Coastal Living Magazine keeps getting better and better. I must say, I'm starting to look forward to finding it in my mailbox almost as much as I would Domino (almost). The March edition is packed with images that had me salivating- tons of color, bold prints, unique furnishings, and, of course, beautiful coastal images. (Is it summer yet?!)
The featured Long Island beach home designed by New York-based Amanda Nisbet was no exception. Her use of bold colors, rustic textures, and refined whimsy make this home work both functionally and aesthetically. It looks like a home where sandy feet and wet bathing suits are welcome, but not at the expense of style; and that's my kind of beach house.
I realize I'm way behind on this discovery, but I've recently begun watching Sarah's House on HGTV. While I'm actually not a huge fan of this network and its lineup of DIY shows that are often devoid of inspiration and style, I have enjoyed watching Sarah completely renovate old houses room by room. I'm most interested in her team of contractors, from whom I learn the most every episode. At the end of each show I vow to get my contractors license someday...add it to the list, right?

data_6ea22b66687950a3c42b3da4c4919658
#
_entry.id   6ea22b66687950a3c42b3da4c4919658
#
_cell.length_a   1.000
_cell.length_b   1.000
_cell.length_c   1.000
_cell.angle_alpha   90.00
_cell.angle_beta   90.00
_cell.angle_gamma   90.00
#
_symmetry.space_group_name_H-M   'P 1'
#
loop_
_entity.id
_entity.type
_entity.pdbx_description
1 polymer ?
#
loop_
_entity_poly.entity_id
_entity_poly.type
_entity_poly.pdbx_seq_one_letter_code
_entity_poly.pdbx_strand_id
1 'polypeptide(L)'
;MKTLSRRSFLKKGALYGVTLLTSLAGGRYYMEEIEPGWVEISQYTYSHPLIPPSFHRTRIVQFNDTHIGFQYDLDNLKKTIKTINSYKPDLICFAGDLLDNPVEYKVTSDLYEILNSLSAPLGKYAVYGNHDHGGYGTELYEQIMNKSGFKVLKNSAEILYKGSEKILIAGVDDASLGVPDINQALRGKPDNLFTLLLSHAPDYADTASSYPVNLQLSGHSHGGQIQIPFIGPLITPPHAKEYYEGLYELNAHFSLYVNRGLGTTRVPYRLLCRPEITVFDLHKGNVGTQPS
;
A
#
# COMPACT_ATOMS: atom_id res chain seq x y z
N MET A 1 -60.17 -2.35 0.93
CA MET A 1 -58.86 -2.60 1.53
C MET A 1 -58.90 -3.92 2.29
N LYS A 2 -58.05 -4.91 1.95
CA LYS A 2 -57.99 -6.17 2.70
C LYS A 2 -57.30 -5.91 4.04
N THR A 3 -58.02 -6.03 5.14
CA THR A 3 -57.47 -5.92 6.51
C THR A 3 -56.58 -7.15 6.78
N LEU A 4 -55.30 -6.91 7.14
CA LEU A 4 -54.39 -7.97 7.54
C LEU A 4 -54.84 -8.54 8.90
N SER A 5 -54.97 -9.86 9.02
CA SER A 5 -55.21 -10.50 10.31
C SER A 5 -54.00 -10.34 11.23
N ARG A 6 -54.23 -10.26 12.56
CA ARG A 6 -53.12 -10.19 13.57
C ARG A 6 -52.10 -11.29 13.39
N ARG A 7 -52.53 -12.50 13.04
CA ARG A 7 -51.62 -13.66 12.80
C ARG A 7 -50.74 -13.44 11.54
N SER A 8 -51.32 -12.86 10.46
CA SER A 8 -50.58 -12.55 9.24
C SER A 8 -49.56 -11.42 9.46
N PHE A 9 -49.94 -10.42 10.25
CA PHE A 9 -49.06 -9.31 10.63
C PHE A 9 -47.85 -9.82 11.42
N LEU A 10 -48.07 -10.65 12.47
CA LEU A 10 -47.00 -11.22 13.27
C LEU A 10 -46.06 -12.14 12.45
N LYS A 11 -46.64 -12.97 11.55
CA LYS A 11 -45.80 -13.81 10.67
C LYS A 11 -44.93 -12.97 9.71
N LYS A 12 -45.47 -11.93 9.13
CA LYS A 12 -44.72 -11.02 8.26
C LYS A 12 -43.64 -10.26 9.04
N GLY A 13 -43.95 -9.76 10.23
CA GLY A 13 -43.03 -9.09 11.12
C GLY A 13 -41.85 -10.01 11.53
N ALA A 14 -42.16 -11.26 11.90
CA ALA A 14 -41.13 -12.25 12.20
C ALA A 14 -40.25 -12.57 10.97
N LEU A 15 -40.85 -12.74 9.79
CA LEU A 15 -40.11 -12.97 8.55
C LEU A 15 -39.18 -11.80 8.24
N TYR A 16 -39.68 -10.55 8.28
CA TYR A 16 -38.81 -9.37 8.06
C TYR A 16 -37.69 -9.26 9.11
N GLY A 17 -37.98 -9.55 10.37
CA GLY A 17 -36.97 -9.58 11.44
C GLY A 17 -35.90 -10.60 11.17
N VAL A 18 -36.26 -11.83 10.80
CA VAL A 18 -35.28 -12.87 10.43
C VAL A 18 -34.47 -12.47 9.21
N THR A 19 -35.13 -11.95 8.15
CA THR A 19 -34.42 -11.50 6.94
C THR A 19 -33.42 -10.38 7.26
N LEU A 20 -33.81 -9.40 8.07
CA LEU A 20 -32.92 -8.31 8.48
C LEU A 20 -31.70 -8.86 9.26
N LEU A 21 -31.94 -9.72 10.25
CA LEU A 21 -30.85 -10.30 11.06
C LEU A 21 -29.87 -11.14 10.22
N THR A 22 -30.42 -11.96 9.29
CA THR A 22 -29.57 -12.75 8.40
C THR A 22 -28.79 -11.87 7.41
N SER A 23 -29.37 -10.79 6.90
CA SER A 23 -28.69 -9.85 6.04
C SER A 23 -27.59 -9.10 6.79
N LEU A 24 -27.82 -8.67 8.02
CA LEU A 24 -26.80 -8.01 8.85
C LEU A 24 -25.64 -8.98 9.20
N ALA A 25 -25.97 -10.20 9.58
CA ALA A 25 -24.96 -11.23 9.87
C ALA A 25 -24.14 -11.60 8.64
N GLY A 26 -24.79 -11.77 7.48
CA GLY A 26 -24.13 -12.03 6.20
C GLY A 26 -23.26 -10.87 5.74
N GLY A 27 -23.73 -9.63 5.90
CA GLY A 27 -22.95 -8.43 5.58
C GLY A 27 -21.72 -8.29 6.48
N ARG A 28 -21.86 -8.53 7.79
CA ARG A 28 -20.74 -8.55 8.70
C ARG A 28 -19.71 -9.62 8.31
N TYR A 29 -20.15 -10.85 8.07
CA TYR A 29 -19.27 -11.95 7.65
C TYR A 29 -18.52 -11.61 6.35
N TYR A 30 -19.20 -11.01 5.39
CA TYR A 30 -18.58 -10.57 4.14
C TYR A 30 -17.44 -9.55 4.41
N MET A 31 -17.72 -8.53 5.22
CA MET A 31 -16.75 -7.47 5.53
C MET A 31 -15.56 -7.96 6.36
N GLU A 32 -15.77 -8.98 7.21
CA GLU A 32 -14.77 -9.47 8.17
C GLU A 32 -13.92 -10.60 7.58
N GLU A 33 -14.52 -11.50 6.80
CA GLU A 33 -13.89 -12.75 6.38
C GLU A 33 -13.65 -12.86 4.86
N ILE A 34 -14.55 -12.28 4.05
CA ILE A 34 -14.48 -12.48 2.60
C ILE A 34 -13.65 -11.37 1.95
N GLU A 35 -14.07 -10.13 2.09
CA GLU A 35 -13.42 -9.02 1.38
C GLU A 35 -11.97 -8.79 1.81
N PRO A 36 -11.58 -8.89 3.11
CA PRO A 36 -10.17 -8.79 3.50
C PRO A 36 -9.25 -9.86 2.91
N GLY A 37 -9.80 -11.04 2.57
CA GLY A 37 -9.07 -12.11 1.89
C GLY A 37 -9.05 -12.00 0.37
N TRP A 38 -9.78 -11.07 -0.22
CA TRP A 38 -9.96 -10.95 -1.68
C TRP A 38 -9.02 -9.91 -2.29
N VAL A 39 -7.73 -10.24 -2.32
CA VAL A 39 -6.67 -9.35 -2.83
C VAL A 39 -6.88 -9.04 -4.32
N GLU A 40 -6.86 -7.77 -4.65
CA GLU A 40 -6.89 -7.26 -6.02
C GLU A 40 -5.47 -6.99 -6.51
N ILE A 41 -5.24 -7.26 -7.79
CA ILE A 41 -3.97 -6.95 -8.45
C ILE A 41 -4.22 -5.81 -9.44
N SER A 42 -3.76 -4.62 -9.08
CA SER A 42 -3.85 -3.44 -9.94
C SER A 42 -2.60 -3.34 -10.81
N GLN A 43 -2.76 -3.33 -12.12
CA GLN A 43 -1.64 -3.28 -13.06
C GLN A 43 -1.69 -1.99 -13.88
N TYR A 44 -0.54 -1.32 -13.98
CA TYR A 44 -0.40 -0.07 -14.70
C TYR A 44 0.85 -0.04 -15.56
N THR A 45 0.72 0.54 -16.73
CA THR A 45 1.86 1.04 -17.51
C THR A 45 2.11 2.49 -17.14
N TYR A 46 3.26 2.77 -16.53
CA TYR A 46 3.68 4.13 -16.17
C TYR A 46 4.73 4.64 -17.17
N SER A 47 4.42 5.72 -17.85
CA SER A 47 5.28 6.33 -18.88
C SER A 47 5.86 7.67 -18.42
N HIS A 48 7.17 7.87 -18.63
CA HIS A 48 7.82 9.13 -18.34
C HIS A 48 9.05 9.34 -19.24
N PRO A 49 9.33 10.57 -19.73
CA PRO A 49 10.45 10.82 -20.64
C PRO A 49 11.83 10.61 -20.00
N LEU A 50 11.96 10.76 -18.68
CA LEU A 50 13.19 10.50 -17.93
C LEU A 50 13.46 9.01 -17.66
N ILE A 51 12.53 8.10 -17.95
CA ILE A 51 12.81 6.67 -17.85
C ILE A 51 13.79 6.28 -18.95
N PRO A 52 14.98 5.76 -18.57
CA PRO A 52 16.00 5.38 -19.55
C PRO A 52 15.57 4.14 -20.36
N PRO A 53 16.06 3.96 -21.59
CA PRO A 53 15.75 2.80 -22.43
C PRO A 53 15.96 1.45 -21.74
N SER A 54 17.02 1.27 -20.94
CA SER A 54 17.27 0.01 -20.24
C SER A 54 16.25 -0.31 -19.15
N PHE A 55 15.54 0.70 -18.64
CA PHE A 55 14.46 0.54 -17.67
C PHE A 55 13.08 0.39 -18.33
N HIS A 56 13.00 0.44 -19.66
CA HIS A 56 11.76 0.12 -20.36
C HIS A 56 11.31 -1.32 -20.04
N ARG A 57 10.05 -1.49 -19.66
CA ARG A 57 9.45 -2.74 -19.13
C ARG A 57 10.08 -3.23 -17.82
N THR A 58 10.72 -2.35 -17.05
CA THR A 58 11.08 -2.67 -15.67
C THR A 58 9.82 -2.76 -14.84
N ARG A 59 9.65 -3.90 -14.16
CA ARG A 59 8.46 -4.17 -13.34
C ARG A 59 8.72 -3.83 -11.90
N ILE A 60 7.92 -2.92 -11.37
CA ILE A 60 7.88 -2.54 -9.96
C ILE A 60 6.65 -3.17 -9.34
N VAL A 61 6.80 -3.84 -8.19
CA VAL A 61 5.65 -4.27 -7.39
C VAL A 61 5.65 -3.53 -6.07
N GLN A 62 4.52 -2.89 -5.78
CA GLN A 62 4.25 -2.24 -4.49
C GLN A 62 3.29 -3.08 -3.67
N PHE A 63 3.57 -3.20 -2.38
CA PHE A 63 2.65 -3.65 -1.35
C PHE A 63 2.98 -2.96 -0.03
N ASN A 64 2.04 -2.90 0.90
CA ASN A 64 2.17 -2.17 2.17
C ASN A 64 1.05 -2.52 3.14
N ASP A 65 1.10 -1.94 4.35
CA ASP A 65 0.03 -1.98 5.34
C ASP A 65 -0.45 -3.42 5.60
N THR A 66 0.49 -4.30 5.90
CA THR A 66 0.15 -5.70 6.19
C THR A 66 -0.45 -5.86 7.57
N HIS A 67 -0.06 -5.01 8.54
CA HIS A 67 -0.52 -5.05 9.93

Anyways, my point in bringing up Sarah's House is that she renovated a basement guest room on an episode that aired this weekend and had a unique approach to inexpensive art for the walls of the room. She purchased some great plates ($9/piece) and had them framed in shadowboxes and hung. I love this because you're getting cheap art, but it's a change from your run-of-the-mill plate hanger display. Actually, once framed you can hardly tell that these are plates!
So, naturally, when I got my daily email from fabulous e-decor shop Joss & Main this morning and saw that they're featuring Thomas Paul plates, I was excited. Here are some of my favorites that would make incredible artwork for your walls, especially framed in shadowboxes!